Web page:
Understanding stress is the first important step in using it to our advantage.
What is stress?
Stress is a word used in many different situations. In strength and conditioning, stress is required to make a change and adapt to the training, in turn leading to enhanced performance. An early definition of stress by Hans Selye in 1936 described it as “the non-specific response of the body to any demand for change”. However, since then, stress has been used to define lots of different situations, states and responses.
In our interview, Clare Sadler from Beyond Instinct, Clare highlights a great point – that stress is a creation in our heads about a current situation we are experiencing. Therefore, we have a tremendous opportunity to use that stress, or, as Clare puts it, “mobilise energy” to improve our current situation. We must make sure that we do not confuse pressure with stress.
It seems that we all respond to stress similarly, the difference being how it was caused. Therefore stress responses are highly individual, which in turn means that the way we deal with stress is also very individual. By understanding the triggers of our responses, we can start to develop coping strategies.
Clare highlights a major point around the idea of stress tolerance and how understanding the term can have a massive effect on the outcome. Do we mean the ability to be stressed, feel like crap and yet still perform? Or do we mean to be under stress but not feel that stress?
I agree with Clare’s point that we see stress tolerance as the ability to push through a situation regardless of the emotions we are experiencing. If we link this back to physical training, I see so many people training this way, pushing themselves to the edge, in the hope of building tolerance.
Understanding stress and our emotions was an area that Clare and I spoke about, which is a skill that can, and needs to be, developed. I can recall times when both I and, no doubt, professional athletes have not expressed emotions, leading to significant issues down the road.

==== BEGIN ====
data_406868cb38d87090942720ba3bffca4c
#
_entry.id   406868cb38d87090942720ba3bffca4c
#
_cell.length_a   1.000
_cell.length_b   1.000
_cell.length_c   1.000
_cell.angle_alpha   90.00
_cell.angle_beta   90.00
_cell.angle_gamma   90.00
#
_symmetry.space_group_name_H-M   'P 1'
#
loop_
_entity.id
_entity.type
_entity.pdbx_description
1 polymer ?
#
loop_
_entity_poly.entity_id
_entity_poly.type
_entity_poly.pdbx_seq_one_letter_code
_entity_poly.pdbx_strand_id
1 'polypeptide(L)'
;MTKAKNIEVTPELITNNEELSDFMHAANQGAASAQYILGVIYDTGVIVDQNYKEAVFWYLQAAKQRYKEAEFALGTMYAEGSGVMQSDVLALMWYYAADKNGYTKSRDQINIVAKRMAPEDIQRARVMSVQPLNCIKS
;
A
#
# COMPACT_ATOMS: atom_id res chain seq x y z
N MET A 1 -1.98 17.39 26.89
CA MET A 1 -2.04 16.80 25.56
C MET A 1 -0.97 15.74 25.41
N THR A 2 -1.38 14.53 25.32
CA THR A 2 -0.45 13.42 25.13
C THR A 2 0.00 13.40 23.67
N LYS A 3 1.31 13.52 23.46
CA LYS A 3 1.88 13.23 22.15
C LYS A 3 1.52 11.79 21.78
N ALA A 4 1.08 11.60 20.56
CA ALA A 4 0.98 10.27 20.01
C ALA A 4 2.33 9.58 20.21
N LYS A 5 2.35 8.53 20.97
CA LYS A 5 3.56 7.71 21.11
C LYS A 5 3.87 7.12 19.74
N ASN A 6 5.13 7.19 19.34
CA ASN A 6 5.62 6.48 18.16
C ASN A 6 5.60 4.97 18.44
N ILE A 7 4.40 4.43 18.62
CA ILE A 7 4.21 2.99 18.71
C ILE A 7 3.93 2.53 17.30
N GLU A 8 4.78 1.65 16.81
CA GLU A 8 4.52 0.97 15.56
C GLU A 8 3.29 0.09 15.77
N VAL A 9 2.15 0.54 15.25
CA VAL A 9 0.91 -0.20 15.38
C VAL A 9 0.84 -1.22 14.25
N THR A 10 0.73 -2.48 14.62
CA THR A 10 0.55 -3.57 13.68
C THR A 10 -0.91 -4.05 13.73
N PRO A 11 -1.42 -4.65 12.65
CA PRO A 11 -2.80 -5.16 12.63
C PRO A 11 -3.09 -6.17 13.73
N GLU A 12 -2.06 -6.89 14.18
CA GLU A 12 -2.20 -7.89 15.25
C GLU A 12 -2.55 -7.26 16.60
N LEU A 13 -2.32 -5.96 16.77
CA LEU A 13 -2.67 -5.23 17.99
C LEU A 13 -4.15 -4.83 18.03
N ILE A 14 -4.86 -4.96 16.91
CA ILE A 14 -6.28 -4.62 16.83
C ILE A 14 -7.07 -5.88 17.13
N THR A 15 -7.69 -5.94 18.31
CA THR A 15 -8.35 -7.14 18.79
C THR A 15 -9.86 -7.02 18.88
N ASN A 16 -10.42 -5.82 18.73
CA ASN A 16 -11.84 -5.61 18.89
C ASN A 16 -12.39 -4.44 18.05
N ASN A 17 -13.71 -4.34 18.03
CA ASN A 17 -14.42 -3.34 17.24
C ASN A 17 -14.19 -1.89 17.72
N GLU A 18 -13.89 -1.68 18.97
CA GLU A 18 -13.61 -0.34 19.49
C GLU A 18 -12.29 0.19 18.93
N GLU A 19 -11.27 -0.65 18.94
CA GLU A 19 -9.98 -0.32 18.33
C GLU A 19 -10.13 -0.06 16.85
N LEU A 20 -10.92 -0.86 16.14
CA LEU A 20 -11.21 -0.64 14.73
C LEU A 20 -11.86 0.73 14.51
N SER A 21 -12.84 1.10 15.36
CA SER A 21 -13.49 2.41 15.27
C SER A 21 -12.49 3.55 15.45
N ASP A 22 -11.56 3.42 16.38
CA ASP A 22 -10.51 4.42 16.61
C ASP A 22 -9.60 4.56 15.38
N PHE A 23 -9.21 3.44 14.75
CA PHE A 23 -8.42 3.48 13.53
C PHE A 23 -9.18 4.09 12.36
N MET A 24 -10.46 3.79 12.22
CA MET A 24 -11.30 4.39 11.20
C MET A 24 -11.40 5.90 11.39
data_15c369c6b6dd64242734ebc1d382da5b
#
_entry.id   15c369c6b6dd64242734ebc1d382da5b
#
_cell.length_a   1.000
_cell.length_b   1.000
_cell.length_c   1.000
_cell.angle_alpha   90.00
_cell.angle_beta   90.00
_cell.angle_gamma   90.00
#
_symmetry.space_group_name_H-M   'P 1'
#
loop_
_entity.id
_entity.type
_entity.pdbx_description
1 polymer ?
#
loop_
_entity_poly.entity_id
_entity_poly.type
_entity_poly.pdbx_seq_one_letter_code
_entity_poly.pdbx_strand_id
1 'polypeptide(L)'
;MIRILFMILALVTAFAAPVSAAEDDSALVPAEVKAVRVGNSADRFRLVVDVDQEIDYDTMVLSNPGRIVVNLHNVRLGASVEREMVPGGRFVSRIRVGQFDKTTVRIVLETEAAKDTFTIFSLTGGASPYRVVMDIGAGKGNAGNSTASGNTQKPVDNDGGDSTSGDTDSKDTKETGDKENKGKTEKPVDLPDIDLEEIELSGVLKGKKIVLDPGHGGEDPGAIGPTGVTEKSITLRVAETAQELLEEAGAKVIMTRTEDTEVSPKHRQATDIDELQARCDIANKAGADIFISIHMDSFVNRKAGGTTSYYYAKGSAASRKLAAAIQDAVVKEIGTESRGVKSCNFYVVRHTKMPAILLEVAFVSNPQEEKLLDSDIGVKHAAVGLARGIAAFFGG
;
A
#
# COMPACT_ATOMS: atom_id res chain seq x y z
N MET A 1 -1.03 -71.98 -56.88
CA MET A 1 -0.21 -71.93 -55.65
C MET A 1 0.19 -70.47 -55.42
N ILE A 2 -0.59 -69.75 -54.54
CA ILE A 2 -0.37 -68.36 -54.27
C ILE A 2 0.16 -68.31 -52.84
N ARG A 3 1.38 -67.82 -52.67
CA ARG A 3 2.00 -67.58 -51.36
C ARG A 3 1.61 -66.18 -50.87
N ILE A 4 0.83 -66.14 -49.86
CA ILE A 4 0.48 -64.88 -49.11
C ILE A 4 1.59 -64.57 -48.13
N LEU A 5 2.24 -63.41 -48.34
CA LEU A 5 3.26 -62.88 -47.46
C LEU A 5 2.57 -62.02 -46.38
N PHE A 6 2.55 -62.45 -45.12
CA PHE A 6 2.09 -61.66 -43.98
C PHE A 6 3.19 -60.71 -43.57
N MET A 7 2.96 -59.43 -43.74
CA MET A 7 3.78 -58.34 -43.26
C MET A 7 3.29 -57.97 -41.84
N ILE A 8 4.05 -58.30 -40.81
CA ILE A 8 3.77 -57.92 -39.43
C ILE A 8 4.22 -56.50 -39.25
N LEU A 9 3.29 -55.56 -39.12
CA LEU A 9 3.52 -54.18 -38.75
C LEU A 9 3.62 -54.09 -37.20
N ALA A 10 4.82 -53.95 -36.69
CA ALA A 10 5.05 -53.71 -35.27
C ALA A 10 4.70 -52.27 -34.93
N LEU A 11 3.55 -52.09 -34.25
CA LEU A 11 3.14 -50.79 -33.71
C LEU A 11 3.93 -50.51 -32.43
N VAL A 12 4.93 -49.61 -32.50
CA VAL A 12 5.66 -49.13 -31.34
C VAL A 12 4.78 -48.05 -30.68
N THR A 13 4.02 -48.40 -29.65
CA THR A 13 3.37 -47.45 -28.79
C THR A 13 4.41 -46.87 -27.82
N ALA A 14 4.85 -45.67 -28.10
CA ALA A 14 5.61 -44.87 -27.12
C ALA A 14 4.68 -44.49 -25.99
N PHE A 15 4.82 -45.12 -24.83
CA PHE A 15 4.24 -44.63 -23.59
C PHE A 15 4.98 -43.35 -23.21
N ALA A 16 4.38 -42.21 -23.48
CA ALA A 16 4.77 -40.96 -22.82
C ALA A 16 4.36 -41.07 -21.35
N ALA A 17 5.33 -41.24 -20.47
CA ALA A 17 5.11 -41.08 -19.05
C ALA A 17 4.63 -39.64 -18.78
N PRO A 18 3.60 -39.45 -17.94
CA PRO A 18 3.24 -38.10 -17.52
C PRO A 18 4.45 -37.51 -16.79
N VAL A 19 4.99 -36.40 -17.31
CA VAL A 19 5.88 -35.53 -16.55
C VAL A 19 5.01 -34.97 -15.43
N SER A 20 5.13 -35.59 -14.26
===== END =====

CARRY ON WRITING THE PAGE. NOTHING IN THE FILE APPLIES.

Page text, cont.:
However, it’s important to point out that stress is not positive or negative. Clare rephases it as “mobilisation of energy”. It’s more to do with the amount and duration. There’s lots of talk about the idea of 4% more; this is very hard to measure in different environments.
How much stress can you take?
The amount of stress that we can take is individual, yet we can improve it. But the bottom line is that too much stress for too long will affect us and damage our overall health. Understanding stress is the first step in developing better ways to cope, deal and use it to your advantage.
Thanks again to Clare for taking the time to chat, this is the first in our performance series. Next time around, we will be looking at motivation.
If you have not already, you can download my Three Things To Improve Performance here. These are three things that we can add to our training and life to help improve performance. Also, take a look at our four ways to improve stress tolerance here.
Check out Clare at
Have a great day and enjoy your training.
Director and Founder
Selye, H., 1946. The general adaptation syndrome and the diseases of adaptation. The journal of clinical endocrinology, 6(2), pp.117-230.